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Eskom wind farm in South Africa
Defined by the OECD as a "large emerging country," South Africa has launched an extensive program to reduce its economy’s carbon footprint. The European Union, Germany's KfW and AFD Group are working together to support the country in its essential transition.

"Joining forces." This is the mantra emphasized by Audrey Rojkoff, head of operations for AFD in South Africa: "We all have an interest in joining forces, exploring our complementary strengths, and sharing our experiences. We will be stronger together. " And by "we" Audrey Rojkoff is referring to AFD Group, of course, but also to all the public development banks operating in South Africa. A far-reaching alliance, therefore, like a local variation of the Finance in Common coalition: whereas each organization tends to act within its own sphere, AFD proposes that development banks think in terms of how they complement each other rather than compete.

Thus, a partnership between South Africa, France, Germany, Great Britain, the United States, and the European Union to promote a just energy transition was announced at COP26 in Glasgow in November 2021. The political statement that seals this partnership calls for $8.5 billion in funding to be made available: "This commitment will be implemented by the public development banks of the signatory states,” said Audrey Rojkoff. “The complementary nature of their actions will make sense and will guarantee the initiative's success.”

A necessary transition

South Africa is the twelfth largest greenhouse gas producer in the world. With a mining industry that accounts for about 10% of GDP, its energy sector is fueled mainly by coal, which provides more than 100,000 jobs and generates significant export revenues for the country. But these revenues are declining as a result of reduced demand. And the consequences of climate change are increasingly apparent. 

Not only has agriculture been affected, with rising waters and flooding. Cape Town also suffered from severe water stress in 2018. As a major trading partner, the EU is also considering increasing taxes on carbon products, which would result in a slowdown in South African exports. Faced with these conflicting pressures, the country must quickly agree on a low-carbon trajectory, and adapt and diversify its energy sources.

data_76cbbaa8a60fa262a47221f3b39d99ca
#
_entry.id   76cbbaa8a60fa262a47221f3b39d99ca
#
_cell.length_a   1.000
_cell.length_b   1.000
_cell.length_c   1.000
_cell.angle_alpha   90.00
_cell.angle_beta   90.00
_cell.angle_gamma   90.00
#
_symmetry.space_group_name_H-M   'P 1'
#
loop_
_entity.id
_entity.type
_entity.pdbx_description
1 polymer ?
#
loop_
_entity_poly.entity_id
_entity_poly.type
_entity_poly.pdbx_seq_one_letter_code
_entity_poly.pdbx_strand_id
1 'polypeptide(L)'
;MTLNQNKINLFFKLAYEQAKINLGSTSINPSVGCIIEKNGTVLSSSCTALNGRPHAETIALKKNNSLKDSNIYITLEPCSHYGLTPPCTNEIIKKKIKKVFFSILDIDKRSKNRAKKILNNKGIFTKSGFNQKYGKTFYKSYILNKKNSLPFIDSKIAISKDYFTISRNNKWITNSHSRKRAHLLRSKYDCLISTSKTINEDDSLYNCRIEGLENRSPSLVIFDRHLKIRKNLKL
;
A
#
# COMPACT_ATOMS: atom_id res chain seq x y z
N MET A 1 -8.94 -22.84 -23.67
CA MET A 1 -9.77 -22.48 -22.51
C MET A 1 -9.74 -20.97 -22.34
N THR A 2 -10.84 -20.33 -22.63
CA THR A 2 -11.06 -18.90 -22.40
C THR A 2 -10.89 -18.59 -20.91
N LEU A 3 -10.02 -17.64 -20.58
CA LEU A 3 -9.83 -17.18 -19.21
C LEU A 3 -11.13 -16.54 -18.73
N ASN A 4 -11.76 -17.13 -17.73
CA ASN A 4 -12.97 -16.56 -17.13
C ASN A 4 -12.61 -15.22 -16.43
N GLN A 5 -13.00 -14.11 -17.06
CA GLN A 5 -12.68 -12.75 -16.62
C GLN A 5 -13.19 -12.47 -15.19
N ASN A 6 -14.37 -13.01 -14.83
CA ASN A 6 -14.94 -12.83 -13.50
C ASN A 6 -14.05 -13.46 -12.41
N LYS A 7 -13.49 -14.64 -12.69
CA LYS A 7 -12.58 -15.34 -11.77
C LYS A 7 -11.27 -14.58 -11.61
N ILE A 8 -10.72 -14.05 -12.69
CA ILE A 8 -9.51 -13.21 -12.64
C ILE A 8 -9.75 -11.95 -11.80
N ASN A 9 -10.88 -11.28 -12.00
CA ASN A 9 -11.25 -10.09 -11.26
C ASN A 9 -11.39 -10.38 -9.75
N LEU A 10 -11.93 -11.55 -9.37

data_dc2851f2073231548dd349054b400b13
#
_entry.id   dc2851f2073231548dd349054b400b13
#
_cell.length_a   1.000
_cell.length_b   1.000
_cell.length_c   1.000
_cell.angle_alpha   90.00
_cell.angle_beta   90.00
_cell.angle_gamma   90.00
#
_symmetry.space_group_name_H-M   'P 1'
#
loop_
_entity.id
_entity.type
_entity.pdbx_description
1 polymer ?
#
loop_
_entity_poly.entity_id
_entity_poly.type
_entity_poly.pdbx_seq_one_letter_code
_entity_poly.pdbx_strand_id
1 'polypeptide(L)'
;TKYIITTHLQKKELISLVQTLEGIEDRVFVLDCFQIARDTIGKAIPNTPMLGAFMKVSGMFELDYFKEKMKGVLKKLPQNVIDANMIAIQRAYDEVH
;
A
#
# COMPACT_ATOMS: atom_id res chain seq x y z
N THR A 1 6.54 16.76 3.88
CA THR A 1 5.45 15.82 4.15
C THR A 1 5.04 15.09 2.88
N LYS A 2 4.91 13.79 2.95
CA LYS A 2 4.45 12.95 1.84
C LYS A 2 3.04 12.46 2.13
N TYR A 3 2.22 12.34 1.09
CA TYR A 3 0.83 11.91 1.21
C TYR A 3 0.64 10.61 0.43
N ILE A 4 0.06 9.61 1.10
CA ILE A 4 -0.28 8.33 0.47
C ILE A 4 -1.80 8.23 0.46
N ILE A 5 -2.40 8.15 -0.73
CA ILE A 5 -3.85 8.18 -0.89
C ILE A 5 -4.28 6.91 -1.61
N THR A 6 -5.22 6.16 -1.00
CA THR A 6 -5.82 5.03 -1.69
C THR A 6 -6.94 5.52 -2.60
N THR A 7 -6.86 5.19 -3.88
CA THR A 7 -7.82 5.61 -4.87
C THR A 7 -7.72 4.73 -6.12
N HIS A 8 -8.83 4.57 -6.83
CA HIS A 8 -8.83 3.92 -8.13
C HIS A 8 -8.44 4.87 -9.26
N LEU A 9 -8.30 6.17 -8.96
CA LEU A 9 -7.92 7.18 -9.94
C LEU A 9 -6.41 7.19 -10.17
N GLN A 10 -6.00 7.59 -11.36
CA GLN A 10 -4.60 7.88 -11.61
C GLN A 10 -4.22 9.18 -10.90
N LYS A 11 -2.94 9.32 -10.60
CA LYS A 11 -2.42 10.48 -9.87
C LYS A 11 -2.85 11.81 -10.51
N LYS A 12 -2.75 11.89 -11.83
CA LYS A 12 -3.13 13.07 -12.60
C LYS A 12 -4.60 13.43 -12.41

See also: Sustainable recovery and just transition in South Africa


International partners are stepping in. A first project financed by AFD Group and KfW was launched in 2016 on behalf of the TCTA (Trans-Caledon Tunnel Authority). It involved the financing of a vast infrastructure program to mobilize and transport raw water in the Durban region. "It wasn't always easy,” recalls Ghislain Rieb, Head of AFD’s Infrastructure-Environment Division in Johannesburg. “But today, the dam exists, the investments have increased drinking water capacity of Durban, and the project is being paid for." The success of this initiative has paved the way for a method of cooperating involving the European Investment Bank (EIB), TCTA's main partner, AFD and KfW, its German counterpart.

Addressing the "gray areas"  

Donors and beneficiaries are now forming partnerships in the transport and mobility sector. In conjunction with KfW and the Development Bank of Southern Africa (DBSA), AFD is contributing to financing feasibility studies to extend the Gautrain rail network, the train that links Johannesburg airport to the center of Pretoria to Sandton, the economic heart of Johannesburg. This extension is expected to be completed in 2023 or 2024. 

At the same time, such joint efforts will focus on the energy transition. "In collaboration with KfW and the EIB, we have supported the financing of infrastructure necessary for developing renewable energy at Eskom,” said Ghislain Rieb. "We want to assist in dismantling old coal-fired power plants and replacing them with new power generation capacity, mainly solar and wind, which represent huge potential in the country. ”


See also: Transforming the city, strengthening social cohesion, and reducing their carbon footprint


It is in this "gray area", between coal and renewable energy that the AFD-KfW-BEI alliance is most relevant and where Eskom needs support. It is also a question of ensuring that this phase-out of coal coincides with the development of new opportunities for the inhabitants of the areas concerned.

Moving away from an industry-based approach

This is why a comprehensive approach to development is necessary: "Just transition is a sequence in which projects are interdependent,” says Audrey Rojkoff “This means developing initiatives that address all aspects of the problem. The idea is to divide the work between development banks, with each one bringing its own added value. The same goes for financing instruments: where we provide loans, the EU can step in with a grant. ”

This division of labor can be tricky, not least because of governance issues. Still, "this is a major gain for the local partner,” says Audrey Rojkoff. “In South Africa our partners are counting on AFD to play the role of a unifying force. Instead of jumping straight to the solutions for problems that need to be solved, we first focus on understanding the country's challenges, listening to South Africans’ requests, and then we try to find appropriate responses.” 


The contents of this article are the sole responsibility of AFD and do not necessarily reflect the views of the European Union.

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